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def bubble(lst):
    swap = 'True'
    counter = 0
    n = len(lst)
    m = len(lst)
    while swap == 'True':
            for j in range(n-1):
                    if lst[j] > lst[j+1]:
                            lst[j],lst[j+1] = lst[j+1],lst[j]
                            counter += 1
                            swap = 'True'
                            swap = 'False'
            n = n - 1
    return counter

How do I shorten the time this function takes because I want to use it on a larger list.

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You're killing me... –  Ignacio Vazquez-Abrams Nov 2 '11 at 5:04
There is nothing called "fast bubble sort" from my point of view, bubble sort is slow by definition, it's O(n * n)!!!! –  Salvatore Previti Nov 2 '11 at 5:05
sorting-algorithms.com –  John Watson Nov 2 '11 at 5:06
If your goal is just to sort a list, a very efficient algorithm is built into Python. Just call lst.sort(). –  Zack Bloom Nov 2 '11 at 6:00
Why on earth do you use 'True' and 'False' instead of True and False? –  glglgl Nov 2 '11 at 10:23

2 Answers 2

def bubble(lol):
   return lol
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Except for your variable names, this is actually an answer. It should be noted, though, that this sorts the list in-place, and does not return a sorted copy, like it seems to suggest. –  balpha Nov 2 '11 at 21:07
@balpha - It would work if he just returned lol.sort() –  thegrinner Nov 3 '11 at 1:07
Comments: the arg should be lol not list; using list "shadows" a built-in keyword, list; and yes this mutates lol, so in the Python best practice it should return None. And @thegrinner, no that won't work; list.sort() returns None because of the best practice I mentioned above, which is called "Command-Query Separation". en.wikipedia.org/wiki/Command-query_separation –  steveha Nov 3 '11 at 8:57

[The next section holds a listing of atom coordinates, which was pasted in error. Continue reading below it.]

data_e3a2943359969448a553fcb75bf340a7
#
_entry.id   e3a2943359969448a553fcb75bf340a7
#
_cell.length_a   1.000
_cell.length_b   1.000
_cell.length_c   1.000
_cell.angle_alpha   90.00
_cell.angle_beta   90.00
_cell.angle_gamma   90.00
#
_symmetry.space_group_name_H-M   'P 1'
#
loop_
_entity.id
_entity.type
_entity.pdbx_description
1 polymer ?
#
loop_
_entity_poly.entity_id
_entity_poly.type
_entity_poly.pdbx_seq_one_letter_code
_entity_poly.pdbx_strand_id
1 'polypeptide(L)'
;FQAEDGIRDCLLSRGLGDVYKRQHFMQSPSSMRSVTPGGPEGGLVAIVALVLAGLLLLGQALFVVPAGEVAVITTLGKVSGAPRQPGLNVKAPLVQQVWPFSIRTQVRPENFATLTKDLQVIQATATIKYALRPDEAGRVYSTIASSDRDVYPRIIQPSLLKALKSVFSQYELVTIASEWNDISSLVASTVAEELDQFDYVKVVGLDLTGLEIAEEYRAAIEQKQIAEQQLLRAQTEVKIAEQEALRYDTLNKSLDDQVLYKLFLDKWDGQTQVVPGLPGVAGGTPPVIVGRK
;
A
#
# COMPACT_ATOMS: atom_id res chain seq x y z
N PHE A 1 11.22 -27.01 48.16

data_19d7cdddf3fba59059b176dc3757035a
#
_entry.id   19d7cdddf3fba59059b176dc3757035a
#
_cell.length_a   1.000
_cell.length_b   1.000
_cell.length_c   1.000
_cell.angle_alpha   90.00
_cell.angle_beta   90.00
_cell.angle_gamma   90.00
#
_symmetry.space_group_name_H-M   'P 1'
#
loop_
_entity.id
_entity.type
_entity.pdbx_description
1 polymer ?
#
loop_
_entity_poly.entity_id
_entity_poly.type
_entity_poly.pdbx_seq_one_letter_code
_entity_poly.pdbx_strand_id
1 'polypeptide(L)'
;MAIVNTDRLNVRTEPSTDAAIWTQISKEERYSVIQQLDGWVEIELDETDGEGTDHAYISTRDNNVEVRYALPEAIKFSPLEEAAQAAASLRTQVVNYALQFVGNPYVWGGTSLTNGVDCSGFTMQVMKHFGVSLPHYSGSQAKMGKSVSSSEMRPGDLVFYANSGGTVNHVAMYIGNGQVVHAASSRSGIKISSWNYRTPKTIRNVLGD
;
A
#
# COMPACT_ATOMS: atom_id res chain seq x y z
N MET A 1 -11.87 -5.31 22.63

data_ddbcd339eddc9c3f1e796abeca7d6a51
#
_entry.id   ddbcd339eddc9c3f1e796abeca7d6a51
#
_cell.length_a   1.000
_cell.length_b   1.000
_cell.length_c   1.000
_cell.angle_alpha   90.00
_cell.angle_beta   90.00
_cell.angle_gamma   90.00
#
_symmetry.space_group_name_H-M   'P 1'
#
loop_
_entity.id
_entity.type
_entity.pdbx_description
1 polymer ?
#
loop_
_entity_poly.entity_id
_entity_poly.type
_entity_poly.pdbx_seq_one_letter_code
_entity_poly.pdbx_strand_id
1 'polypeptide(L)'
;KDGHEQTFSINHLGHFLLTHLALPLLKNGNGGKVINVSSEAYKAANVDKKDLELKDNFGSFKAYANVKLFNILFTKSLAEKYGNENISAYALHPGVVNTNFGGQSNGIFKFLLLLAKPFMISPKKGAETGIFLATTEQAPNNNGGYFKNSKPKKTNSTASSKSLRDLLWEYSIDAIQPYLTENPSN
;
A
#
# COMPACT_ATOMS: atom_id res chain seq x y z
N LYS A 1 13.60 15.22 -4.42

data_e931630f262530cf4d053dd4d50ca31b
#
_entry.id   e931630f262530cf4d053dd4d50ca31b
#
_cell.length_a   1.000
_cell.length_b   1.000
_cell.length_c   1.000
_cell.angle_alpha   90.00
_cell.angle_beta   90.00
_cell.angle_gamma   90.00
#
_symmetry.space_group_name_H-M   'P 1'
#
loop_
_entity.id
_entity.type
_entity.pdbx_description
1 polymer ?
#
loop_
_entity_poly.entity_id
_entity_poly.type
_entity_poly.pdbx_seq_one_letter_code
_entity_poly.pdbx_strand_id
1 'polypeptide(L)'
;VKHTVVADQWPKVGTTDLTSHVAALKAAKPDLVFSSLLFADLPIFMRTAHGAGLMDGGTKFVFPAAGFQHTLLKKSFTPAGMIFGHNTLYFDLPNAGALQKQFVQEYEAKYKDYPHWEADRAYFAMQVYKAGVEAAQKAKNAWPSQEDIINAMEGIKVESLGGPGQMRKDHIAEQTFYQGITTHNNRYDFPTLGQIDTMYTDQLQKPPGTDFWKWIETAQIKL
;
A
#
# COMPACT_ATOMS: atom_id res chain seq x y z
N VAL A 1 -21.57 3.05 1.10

It also won't work to return sorted(lol); this returns an iterator that would return sorted values. –  steveha Nov 3 '11 at 8:58

Change algorithm.

Use MergeSort or QuickSort.

BubbleSort is O(n*n). The only reason it exists is to show students how they should not sort arrays :)

MergeSort is worst case O(n log n).

QuickSort is O(n * n) worst case, average case O(n log n), but with "low constants", so it's usually faster than merge sort.

Search for them on the web.

If i'm not wrong... (don't rage at me if I am please)... I think I understood what you want to do:

def bubble(lst):
    n = len(lst)
    while True
        newn = 0
        for i in range(1, n-1):
            if lst[i-1] > lst[i]:
                lst[i-1],lst[i] = lst[i],lst[i-1]
                newn = i
                counter += 1
        if newn <= 0:
            return counter
        n = newn

The complexity however will be always O(n * n) so you will not notice any important difference.

For example:

If your list is 2000 items and you use bubble sort, O(2000 * 2000) = 4000000 loop steps. This is huge.

O(2000 * log2 2000) = about 21931 of loop steps, and this is manageable.

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